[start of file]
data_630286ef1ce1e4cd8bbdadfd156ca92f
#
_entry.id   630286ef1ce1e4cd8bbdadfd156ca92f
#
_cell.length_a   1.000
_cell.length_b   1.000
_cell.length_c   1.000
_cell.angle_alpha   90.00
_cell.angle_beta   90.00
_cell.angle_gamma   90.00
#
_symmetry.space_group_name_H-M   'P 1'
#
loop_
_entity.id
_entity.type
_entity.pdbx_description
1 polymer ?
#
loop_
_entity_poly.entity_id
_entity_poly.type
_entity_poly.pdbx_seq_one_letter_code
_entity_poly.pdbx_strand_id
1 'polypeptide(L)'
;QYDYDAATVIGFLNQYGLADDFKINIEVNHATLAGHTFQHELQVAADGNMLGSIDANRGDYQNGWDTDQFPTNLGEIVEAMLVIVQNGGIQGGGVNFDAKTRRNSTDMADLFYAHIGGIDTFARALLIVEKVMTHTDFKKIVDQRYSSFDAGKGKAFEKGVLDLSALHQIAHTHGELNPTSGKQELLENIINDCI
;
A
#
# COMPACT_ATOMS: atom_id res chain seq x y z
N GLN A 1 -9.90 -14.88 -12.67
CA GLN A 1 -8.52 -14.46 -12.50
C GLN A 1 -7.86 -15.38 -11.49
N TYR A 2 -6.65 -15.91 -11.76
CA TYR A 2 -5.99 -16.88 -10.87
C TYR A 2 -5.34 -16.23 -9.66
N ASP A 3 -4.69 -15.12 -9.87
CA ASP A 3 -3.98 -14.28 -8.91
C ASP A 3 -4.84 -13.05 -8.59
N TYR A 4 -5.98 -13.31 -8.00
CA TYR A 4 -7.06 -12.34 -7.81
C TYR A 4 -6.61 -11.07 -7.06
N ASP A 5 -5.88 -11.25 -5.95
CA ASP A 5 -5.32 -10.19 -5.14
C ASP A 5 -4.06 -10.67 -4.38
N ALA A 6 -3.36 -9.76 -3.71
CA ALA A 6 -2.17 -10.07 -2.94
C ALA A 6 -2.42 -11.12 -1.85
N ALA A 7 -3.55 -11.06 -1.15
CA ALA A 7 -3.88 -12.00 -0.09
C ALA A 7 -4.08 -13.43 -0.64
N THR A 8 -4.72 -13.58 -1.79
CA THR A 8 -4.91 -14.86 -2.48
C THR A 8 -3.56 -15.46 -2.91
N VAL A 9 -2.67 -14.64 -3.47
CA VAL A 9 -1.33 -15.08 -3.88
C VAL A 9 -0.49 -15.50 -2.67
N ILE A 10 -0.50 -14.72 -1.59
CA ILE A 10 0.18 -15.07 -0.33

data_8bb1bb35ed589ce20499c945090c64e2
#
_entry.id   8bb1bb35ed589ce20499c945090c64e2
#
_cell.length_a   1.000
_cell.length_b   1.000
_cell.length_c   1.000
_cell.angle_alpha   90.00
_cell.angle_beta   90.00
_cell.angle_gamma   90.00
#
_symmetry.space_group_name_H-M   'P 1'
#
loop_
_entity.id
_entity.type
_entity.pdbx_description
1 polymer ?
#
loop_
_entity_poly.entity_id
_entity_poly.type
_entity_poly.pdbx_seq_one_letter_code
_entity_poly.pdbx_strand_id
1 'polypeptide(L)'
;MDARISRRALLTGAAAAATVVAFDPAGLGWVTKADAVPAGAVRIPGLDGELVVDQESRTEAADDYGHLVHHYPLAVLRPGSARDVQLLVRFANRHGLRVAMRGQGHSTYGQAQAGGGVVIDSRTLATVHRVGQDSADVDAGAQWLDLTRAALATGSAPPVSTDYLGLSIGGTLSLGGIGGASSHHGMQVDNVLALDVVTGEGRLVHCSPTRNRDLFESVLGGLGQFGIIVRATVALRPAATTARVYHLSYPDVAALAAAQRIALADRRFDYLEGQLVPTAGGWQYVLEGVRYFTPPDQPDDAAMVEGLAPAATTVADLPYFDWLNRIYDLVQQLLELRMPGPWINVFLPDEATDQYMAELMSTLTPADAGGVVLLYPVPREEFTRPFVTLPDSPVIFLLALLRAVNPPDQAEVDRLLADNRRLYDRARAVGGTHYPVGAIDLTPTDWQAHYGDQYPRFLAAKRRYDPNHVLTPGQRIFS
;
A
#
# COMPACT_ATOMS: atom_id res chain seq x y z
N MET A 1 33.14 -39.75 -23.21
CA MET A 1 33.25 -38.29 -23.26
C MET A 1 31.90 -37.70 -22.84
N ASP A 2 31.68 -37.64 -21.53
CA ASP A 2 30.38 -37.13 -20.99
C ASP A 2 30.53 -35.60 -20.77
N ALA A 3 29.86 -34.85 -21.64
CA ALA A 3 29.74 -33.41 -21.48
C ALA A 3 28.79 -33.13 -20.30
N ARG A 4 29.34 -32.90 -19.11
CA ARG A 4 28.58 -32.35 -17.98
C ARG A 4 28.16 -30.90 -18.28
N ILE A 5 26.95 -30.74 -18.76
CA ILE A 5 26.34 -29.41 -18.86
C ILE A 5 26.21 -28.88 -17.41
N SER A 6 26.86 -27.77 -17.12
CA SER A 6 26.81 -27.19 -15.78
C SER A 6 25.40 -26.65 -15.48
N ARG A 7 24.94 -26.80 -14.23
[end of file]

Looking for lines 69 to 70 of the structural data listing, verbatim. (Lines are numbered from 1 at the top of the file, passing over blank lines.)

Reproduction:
_cell.angle_gamma   90.00
#